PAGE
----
Tuesday – Palermo, Sicily

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Roughly ten years ago, I sailed into Palermo on the Saga Ruby; my first ever cruise assignment, and my first ever visit to Italy. I was up on deck early to photograph the sunrise; the result was the photo you see posted at the head of this blog.

My Italian is no more extensive today than it was then; I can say ‘i Fungi’, which means mushrooms, and ‘Luca Brazi sleeps weeth the feeeshes’, neither of which is likely to get me very far.

Today, we arrived in Palermo, Sicily’s largest city, and administrative capital, and we were on tour again, this time to a small place on the outer fringers of Palermo Province, called Monreale.

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The ride out, from the port, through the busy streets of Palermo, to the small town of Monreale was slow and quite chaotic. When we arrived in Monreale, it was nice to be out of the coach and climbing the steps to the town’s centre, where the guide led us, first, into the cloisters of a monastery, before showing us a magnificent view across towards Palermo. Finally, we ended up queueing, along with several other groups, to get into the cathedral (a small wait of only about 10 minutes – it didn’t open until 3:30pm… siesta n’ all that…). As we entered the cathedral, everyone was issued with a small receiver (that looked like an old-style, non-smart mobile phone) and an earpiece, so that the guide could speak to us all without interfering with other guided parties (and the whole cathedral descending into a mass of noise as guides compete with each other).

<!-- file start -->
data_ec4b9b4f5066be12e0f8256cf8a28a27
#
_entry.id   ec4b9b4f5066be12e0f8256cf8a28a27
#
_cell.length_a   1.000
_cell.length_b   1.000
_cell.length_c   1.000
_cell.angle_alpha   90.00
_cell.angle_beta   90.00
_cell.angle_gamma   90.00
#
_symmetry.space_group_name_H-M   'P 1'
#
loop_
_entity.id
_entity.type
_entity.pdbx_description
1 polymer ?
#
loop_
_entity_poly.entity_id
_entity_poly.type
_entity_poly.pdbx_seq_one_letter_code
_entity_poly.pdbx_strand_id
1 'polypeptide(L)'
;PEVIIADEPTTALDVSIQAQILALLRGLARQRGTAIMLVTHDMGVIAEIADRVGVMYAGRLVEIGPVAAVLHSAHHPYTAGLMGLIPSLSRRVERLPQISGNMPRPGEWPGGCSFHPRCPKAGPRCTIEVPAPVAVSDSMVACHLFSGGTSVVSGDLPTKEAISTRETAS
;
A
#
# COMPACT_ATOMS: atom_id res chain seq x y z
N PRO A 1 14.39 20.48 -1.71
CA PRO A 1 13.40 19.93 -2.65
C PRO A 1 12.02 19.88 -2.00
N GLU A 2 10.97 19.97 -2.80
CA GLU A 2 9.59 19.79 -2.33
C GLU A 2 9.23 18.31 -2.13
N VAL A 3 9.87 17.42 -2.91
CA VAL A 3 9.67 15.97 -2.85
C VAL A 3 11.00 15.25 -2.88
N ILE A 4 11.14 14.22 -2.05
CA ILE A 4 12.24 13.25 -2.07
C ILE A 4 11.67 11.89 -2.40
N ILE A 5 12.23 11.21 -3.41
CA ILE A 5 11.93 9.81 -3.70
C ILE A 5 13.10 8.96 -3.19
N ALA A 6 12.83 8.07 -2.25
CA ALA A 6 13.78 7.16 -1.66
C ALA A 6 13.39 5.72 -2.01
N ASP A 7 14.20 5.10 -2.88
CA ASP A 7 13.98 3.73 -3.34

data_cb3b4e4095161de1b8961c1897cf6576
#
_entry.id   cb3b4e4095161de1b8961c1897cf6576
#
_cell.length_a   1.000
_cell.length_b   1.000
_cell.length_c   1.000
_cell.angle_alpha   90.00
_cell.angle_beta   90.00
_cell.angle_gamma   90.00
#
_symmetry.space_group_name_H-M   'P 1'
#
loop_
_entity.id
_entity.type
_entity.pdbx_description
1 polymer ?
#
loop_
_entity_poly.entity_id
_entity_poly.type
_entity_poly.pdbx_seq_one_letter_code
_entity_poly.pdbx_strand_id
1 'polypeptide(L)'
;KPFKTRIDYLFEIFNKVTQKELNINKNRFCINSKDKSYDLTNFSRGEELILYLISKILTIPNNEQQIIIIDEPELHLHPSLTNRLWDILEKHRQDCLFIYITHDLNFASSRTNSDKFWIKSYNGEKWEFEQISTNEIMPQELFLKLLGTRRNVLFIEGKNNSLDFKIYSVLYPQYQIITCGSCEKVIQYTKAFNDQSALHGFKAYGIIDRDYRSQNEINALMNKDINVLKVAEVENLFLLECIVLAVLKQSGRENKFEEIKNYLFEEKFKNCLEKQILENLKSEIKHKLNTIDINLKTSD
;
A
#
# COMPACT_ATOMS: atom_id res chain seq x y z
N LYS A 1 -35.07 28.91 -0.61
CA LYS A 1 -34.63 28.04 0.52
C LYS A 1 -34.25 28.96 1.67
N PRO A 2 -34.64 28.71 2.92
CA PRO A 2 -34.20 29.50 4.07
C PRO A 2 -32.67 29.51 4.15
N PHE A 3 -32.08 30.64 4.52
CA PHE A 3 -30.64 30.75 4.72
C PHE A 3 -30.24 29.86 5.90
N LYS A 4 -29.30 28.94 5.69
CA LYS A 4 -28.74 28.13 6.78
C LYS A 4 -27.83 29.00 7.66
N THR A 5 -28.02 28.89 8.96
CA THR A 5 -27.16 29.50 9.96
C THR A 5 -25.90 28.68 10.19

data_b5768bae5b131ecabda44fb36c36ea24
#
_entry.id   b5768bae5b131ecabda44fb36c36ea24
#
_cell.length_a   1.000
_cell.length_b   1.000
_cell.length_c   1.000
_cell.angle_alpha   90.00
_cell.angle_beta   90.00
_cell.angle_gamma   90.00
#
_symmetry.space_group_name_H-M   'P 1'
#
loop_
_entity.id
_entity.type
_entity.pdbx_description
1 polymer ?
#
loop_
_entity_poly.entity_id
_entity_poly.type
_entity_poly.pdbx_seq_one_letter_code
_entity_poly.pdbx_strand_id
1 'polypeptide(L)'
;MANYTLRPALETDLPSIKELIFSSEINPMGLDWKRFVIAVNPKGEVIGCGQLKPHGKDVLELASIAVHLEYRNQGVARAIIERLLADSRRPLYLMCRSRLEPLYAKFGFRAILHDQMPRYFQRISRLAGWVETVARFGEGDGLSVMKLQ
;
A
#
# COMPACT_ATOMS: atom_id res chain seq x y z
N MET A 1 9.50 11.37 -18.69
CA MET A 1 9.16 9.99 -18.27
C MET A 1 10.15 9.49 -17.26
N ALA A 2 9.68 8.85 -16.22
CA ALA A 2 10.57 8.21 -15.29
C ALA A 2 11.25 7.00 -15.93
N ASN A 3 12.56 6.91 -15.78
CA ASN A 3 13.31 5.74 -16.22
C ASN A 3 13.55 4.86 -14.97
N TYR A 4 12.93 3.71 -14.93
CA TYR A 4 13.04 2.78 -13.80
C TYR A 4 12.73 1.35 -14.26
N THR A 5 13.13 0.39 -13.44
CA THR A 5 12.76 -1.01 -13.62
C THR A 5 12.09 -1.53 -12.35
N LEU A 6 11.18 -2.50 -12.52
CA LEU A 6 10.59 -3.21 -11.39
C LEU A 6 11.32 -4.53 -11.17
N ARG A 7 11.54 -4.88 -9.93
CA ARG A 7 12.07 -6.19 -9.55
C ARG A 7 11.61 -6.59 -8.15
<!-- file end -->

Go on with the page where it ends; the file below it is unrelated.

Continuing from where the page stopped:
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Unfortunately, our guide barely paused to take a breath. I’m sure everything she was telling us was riveting, but I’m afraid I tuned out after a while… and I don’t think I was the only one. There were a few murmurs of discontent as the rabbiting showed little sign of reaching any sort of conclusion. The light was starting to fade outside, and a few people were becoming concerned that there would be no free time at the end of it all.

Sure enough, our 30 minutes of free time was spent in a descending early November gloom, which is a pity because Monreale seems like a really nice place. There wasn’t a huge amount to see there, it being only a small provincial town but it would have been nice to spend a llittle more time just pottering around.

The ride back through Palermo, to the port was tortuous, the streets log-jammed with commuters, freshly risen from their afternoon siesta, were heading off to work or to shopping. Needless to say, once we were back at the ship, despite the fact that we had a few hours left before we’d be leaving, we didn’t have the energy or inclination to go back out into the bustling city.

Peter Woolley

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